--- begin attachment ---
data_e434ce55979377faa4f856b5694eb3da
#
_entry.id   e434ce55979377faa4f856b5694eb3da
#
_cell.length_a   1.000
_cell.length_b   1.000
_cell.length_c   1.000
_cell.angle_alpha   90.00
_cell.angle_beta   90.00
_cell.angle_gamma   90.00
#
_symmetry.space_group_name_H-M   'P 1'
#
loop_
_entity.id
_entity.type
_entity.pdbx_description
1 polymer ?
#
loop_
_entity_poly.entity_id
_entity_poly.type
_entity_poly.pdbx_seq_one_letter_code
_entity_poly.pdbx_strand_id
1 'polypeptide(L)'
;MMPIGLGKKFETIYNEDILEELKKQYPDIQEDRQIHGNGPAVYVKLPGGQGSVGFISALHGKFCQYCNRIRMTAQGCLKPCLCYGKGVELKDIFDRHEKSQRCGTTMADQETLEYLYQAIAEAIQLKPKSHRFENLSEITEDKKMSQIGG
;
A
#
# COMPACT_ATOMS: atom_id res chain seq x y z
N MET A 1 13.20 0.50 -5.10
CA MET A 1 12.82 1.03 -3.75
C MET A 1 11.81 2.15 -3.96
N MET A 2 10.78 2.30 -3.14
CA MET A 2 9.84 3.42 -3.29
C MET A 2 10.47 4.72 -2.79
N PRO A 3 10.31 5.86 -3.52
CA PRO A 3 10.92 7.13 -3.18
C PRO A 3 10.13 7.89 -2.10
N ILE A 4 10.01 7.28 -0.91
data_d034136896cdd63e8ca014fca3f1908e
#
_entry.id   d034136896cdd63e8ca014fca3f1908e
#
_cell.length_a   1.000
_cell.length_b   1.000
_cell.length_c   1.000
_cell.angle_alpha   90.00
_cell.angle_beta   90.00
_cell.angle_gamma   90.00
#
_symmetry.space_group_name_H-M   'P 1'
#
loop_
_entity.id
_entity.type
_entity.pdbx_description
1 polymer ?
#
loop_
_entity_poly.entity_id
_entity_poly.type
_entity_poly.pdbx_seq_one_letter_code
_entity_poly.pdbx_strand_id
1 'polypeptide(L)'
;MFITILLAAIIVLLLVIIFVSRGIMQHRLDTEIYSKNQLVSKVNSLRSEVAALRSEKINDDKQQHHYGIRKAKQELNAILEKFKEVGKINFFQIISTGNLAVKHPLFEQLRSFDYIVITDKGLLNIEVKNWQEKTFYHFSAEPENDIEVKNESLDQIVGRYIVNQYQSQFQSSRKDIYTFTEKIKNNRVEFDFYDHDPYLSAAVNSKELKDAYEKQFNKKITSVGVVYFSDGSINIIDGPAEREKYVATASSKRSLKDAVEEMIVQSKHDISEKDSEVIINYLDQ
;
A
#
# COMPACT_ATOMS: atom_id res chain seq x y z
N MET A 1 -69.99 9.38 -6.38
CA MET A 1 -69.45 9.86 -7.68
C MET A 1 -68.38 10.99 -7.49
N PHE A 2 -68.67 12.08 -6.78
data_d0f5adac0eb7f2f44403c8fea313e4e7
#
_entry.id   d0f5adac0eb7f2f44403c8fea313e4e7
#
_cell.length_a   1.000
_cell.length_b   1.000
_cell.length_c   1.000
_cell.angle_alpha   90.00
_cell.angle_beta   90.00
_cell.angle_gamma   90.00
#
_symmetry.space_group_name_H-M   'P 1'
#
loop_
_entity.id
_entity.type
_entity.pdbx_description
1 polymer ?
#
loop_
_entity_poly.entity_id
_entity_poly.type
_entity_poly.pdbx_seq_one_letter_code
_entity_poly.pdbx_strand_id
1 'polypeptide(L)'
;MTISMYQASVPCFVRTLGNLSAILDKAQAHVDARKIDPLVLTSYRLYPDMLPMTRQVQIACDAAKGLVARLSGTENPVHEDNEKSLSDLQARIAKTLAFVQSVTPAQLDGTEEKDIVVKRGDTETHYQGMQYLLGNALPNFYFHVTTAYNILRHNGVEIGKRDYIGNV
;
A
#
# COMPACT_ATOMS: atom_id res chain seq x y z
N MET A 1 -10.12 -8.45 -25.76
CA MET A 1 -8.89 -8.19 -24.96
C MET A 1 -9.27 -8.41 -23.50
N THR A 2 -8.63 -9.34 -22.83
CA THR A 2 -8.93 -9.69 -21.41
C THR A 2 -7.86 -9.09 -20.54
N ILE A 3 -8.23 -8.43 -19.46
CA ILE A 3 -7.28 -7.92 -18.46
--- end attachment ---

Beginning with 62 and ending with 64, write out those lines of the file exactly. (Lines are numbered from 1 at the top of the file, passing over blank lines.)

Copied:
_entity_poly.type
_entity_poly.pdbx_seq_one_letter_code
_entity_poly.pdbx_strand_id